The venture would find funding from grants, the U.S. Environmental Protection Agency and contributions from local organizations in order to keep costs low, while also looking to generate money in studio rentals and sales at the proposed cafe, retail and market. Cooperation with inter-governmental partners, surrounding neighborhoods, for-profit and nonprofit entities would be essential in the actualization of their plan.

“The project has been crafted so that each of these entities plays an appropriate part and together create a successful project,” Ramsey said.

In sharp contrast to Pullman Preserve, the other propositions that have been extended with regard to the property have typically been a combination of retail, office and living space along the lines of Edgewood Retail Center on Moreland Avenue.

Courtesy Pullman Preserve

“We do not have many properties left in Atlanta that can be utilized for the overall well-being of the community,” Epstein said. “This is a perfect opportunity to clean, preserve, and transform into a special space for people to come together to play, learn and socialize.”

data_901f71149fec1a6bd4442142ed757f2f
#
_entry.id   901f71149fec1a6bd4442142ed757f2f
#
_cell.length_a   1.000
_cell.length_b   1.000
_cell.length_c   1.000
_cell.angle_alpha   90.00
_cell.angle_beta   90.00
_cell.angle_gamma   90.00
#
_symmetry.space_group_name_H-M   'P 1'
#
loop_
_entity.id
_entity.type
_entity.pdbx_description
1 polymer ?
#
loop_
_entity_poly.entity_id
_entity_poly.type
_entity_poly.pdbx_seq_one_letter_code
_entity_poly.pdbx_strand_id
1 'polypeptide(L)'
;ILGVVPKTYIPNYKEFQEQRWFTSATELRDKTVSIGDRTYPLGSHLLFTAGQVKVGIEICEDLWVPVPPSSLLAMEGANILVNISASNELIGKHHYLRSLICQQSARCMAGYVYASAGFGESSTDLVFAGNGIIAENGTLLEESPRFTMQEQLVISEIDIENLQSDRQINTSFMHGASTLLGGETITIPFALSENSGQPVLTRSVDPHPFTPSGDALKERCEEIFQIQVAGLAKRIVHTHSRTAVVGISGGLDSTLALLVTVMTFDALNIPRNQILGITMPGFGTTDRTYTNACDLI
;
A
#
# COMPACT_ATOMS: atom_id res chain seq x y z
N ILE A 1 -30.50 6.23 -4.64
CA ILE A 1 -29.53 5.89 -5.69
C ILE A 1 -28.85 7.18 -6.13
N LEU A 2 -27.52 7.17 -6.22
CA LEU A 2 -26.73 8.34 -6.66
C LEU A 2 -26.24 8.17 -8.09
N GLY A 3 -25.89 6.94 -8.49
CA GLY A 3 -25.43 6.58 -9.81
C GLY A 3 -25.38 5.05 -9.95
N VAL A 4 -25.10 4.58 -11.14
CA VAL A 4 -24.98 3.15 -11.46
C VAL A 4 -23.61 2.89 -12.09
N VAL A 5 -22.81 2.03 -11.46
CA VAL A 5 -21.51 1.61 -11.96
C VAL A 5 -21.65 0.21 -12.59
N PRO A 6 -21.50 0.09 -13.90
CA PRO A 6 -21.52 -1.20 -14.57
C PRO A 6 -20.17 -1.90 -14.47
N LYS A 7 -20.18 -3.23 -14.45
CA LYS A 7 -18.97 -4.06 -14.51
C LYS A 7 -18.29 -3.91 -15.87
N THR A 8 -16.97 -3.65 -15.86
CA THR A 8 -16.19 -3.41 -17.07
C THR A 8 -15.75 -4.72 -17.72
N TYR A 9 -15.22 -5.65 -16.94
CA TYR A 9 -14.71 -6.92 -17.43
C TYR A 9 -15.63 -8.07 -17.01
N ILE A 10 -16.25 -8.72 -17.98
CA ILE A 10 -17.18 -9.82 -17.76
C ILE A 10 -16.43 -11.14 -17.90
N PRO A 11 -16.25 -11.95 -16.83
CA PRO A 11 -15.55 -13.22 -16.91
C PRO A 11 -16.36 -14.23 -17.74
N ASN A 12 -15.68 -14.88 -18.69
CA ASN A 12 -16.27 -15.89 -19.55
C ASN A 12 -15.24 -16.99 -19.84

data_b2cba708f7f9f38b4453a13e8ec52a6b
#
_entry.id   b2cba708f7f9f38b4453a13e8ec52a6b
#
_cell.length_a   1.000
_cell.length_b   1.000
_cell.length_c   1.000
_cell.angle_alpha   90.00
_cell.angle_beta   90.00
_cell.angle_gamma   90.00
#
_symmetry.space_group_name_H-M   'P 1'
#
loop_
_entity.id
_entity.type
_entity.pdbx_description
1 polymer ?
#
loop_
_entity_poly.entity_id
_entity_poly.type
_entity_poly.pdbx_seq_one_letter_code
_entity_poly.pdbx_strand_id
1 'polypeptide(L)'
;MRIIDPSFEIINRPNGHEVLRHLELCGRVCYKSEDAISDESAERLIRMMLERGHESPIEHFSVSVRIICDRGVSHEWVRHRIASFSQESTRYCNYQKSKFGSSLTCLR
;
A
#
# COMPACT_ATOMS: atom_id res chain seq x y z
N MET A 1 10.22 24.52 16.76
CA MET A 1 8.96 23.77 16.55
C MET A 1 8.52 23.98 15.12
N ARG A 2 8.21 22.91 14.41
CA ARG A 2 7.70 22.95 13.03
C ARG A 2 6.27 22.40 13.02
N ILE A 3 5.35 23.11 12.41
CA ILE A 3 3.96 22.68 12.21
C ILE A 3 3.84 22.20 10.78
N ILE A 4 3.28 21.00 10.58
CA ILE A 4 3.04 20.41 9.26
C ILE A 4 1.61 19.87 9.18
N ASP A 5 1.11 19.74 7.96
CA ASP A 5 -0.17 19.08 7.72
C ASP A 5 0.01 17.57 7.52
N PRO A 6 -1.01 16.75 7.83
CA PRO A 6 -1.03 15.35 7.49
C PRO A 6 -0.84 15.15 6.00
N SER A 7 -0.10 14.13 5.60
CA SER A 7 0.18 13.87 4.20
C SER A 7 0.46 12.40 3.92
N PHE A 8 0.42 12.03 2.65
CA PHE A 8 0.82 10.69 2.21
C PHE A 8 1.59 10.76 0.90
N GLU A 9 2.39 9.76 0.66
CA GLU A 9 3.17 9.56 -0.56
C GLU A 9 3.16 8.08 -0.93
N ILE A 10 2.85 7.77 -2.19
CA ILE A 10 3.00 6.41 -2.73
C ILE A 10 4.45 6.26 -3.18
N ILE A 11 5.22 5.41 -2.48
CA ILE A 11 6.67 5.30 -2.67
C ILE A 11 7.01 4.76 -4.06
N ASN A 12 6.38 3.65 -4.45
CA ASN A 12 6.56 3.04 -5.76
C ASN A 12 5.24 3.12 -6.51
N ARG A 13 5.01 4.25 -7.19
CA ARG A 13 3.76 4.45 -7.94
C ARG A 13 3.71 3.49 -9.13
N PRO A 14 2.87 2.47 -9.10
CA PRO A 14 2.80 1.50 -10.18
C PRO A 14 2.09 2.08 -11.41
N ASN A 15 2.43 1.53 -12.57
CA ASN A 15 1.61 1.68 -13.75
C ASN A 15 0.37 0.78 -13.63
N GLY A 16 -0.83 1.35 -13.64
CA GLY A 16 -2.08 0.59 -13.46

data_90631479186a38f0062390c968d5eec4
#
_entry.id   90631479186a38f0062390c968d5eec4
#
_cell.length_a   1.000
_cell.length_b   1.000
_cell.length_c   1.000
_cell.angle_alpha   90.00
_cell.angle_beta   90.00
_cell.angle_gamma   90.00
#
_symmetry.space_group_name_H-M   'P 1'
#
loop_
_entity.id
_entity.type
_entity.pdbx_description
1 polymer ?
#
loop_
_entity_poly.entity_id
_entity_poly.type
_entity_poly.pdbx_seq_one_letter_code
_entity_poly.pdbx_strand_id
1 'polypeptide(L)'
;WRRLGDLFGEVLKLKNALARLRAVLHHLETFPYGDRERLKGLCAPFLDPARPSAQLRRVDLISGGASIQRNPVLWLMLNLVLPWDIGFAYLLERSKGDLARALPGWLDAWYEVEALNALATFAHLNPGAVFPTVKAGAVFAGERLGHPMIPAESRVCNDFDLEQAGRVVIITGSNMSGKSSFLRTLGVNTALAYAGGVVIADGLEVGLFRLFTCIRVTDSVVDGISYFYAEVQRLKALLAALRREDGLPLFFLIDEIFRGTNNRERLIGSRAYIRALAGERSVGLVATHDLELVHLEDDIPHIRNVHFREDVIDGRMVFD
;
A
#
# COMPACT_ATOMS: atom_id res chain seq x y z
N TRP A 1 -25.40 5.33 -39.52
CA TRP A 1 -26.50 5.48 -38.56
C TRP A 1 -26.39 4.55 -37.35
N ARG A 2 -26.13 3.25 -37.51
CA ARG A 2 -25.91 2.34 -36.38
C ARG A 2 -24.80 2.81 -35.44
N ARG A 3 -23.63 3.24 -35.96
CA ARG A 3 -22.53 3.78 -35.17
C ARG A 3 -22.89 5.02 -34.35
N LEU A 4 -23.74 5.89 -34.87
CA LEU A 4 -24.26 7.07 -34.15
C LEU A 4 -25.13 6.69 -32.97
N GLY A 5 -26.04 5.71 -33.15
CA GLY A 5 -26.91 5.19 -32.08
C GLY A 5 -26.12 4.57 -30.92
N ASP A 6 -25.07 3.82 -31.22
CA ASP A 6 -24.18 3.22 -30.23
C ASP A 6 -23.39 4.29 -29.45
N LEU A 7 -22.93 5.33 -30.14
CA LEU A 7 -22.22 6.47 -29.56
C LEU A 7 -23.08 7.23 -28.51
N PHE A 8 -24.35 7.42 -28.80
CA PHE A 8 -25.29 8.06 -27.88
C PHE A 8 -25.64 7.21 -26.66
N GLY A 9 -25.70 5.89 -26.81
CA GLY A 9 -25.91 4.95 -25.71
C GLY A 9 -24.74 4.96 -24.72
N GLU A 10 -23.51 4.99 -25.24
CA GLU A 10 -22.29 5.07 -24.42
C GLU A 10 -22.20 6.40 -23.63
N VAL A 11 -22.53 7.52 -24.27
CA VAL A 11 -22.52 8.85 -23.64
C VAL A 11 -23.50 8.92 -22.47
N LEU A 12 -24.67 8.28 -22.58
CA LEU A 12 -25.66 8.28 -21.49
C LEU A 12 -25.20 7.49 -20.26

Epstein and Ramsey are hopeful that their ideas for Pullman Preserve will strike a chord with the neighborhood, and empower those in the community through sustainability education.

“We feel very strongly if the state gives us a chance, we can make it happen,” Epstein said. “Otherwise it will just go to highest bidder for expensive townhomes and high-end shopping.”

To learn more about Pullman Preserve and to provide feedback or volunteer, contact David at or Greg at You can also see more photos, plans, and diagrams online at